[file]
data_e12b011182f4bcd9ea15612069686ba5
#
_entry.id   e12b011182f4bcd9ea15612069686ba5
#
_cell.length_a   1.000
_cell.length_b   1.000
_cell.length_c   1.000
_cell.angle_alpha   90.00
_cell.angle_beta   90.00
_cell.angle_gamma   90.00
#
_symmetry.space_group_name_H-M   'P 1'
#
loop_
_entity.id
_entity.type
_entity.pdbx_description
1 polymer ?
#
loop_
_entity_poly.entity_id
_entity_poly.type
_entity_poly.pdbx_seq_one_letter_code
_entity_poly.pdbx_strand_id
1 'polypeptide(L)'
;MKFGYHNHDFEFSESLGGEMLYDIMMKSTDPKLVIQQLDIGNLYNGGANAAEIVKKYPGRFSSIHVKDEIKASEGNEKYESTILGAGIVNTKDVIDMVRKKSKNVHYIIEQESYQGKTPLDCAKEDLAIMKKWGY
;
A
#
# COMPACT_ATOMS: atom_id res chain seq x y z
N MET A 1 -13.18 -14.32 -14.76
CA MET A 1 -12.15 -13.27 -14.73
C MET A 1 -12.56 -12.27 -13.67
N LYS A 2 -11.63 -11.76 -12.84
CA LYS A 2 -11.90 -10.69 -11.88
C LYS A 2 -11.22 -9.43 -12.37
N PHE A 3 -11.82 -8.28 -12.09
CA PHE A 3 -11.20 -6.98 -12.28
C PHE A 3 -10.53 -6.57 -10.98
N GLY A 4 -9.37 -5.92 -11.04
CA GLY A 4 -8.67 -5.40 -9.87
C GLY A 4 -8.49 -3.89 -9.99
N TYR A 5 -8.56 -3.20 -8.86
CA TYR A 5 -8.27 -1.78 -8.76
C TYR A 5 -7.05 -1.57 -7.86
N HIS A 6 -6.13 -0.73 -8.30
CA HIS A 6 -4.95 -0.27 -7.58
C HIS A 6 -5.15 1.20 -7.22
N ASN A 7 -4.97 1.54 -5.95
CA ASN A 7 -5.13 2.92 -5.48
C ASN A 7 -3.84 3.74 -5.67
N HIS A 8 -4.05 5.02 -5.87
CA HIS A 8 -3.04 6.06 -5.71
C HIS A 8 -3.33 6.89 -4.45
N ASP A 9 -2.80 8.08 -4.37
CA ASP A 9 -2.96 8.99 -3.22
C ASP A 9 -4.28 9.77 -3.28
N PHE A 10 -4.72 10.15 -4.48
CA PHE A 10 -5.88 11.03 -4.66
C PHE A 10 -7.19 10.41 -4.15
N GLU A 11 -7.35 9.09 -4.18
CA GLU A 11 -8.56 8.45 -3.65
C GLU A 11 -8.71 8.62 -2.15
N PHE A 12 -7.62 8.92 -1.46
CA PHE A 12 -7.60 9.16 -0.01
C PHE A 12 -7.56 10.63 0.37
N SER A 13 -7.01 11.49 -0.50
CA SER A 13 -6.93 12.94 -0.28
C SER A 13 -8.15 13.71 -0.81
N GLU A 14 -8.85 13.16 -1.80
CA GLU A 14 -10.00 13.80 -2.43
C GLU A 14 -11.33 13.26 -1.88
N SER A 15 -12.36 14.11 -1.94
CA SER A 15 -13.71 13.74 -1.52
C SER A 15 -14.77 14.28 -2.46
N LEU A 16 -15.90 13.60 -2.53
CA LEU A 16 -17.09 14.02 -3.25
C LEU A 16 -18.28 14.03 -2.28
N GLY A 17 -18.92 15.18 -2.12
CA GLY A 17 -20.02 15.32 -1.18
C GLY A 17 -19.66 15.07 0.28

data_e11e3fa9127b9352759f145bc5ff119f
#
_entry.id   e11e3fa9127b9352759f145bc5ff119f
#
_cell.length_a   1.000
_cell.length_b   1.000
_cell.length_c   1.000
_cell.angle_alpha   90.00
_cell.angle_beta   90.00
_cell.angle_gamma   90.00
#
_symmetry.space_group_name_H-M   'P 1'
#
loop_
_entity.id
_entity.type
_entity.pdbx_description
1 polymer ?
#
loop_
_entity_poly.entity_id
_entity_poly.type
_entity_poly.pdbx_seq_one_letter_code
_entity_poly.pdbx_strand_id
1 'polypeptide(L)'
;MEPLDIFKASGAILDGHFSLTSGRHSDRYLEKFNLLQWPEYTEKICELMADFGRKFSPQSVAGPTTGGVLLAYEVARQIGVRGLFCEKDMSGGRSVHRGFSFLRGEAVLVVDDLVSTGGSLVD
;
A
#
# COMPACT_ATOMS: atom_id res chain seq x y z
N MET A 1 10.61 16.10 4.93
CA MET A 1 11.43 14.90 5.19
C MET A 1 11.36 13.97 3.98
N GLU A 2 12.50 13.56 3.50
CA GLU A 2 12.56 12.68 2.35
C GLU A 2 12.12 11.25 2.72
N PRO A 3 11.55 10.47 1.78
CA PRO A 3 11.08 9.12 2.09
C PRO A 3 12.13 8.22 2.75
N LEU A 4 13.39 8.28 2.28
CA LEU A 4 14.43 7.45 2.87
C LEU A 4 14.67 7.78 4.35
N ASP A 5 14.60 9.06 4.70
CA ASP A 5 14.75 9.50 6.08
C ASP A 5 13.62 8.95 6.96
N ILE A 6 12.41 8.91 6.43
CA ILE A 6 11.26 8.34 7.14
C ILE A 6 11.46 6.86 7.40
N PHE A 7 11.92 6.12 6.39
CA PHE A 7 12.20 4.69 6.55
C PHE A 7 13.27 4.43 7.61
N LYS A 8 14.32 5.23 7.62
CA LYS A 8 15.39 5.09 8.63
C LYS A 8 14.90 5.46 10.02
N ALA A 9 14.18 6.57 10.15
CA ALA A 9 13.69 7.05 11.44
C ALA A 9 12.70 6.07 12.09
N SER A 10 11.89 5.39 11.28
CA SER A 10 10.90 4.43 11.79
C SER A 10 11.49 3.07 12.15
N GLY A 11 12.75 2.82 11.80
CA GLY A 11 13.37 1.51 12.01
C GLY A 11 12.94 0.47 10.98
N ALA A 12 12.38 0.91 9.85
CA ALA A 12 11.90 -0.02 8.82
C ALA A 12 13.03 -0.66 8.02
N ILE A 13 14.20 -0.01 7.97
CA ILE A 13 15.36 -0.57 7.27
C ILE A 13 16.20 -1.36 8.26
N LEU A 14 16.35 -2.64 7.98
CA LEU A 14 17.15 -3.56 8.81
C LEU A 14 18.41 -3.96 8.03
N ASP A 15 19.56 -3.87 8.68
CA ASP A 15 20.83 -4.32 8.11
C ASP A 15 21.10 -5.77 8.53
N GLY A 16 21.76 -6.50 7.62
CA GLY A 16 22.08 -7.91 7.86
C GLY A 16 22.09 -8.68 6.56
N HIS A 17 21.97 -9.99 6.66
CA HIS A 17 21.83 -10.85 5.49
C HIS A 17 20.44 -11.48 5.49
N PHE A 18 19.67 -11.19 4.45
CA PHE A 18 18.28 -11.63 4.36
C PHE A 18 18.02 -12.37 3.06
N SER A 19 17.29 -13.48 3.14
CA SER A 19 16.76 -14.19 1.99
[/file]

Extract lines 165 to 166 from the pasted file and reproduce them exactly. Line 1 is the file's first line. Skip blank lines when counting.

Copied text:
C PHE A 18 18.02 -12.37 3.06
N SER A 19 17.29 -13.48 3.14